Enterprises are adopting cloud and mobile technology to stay competitive, and technology companies are scrambling to keep up with demand. Through the end of October, the value of publicly disclosed technology-related mergers and acquisitions globally was US$396.4 billion, virtually assuring that 2000's record of $412.4 billion will be exceeded, according to Ernst & Young (EY).
This year's blistering pace in M&A is likely to continue, according to executives polled by EY. Forty-five percent of tech executives surveyed plan to actively pursue acquisitions in the coming year, according to its "Capital Confidence barometer - Technology" report, published Tuesday. That number is higher than in the last three surveys launched in the same third-quarter period, EY said.
"While digital disruption is not a new story, we have clearly entered a new chapter in its impact on M&A" said Jeff Liu, global technology industry leader for transaction advisory services at EY.
"We don’t think innovation can happen quickly enough organically; we're in a window where M&A is the best route to achieve that transformation," Liu said.
M&A is one way for tech and non-tech companies alike to keep up with the pace of innovation, and 80 percent of tech executives forecast that global M&A will thrive in the next 12 months, according to the EY report.
Digital transformation is affecting corporations in different business areas, according to EY. "Data centers and networks are becoming software-defined; server, storage and and network hardware are converging; mobility is changing enterprise application development models," according to EY. "Perhaps the biggest ongoing transformation of all is the move from corporate data centers to public and hybrid clouds."
The third quarter of the year set a seventh consecutive post dot-com bubble record for technology deal volume, with 1,069 publicly disclosed mergers and acquisitions, according to EY.
New customer behaviors, more than any other category, were cited by 46 percent of tech executives polled as driving IT vendors to buy non-tech companies. For example, Liu noted, IBM announced in October that it would buy Weather.com and other digital assets from The Weather Company for its Watson IoT Unit and Watson IoT Cloud platform. IBM's Watson cognitive computing services are embedded in a diverse set of the company's analytics offerings.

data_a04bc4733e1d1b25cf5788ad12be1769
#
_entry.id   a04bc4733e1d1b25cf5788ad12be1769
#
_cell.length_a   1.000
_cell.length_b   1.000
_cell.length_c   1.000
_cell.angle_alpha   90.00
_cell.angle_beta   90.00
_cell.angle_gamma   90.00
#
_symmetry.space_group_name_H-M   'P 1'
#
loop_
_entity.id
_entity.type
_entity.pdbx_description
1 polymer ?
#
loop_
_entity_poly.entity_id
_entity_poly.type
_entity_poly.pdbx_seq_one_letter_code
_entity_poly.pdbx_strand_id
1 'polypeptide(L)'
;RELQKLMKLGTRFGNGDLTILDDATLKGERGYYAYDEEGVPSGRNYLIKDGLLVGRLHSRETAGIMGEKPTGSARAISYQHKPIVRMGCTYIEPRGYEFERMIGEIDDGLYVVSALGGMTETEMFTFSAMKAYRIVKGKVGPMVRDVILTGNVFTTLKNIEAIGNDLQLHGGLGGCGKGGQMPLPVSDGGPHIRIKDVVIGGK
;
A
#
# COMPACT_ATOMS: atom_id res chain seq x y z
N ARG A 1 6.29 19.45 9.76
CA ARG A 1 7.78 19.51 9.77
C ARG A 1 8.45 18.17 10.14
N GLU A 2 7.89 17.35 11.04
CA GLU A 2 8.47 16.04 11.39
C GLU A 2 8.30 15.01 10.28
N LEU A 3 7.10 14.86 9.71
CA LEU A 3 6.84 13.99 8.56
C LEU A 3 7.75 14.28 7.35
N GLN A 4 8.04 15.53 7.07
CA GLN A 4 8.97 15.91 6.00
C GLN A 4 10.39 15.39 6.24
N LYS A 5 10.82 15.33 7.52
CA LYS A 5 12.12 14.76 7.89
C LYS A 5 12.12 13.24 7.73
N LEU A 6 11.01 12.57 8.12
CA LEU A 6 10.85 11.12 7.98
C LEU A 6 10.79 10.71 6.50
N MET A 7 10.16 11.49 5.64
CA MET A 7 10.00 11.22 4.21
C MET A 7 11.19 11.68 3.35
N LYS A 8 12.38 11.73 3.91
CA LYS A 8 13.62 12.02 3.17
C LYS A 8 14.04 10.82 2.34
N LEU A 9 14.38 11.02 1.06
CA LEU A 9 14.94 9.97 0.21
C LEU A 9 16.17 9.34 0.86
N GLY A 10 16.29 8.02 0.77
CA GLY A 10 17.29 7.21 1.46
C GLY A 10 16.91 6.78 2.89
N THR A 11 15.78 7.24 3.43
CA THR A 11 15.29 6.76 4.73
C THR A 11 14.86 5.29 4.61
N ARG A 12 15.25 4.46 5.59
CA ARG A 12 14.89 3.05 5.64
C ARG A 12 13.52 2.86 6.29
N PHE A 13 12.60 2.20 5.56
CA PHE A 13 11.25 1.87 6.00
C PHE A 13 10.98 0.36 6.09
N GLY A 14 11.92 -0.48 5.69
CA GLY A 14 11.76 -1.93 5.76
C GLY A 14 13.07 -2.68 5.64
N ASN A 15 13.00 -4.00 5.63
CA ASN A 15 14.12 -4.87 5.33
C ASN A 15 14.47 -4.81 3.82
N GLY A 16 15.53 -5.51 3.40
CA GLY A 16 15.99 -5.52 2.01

Many old-line industrial companies and businesses in traditional, slow moving sectors like agriculture, oil and gas, are snapping up analytics as a way of improving margins, Liu noted. "They've cut expenses, laid off staff and flushed all the excess costs out of the business and now they are doing predictive analytics to optimize logistics, inventory and systems management," Liu said.
M&A is also being driven by companies whose main business is not necessarily IT, which are acquiring tech companies to help digital transformation efforts or building out their own technology offerings. For example, GE recently announced its GE Digital division, which will combine its various technology efforts to compete in the IoT market. The unit will bring together GE's Software Center; the Global IT and commercial software teams; and Wurldtech, which offers industrial security systems.
The highest-value tech acquisition announced in October was Dell's $67 takeover of EMC. But even without that deal, October would have been the highest month of the year for tech company buyers, EY said. The second highest publicly disclosed deal was Western Digital's $19 billion acquisition of SanDisk.
EY polled 1,600 executives in 53 countries for its Capital Confidence Barometer report.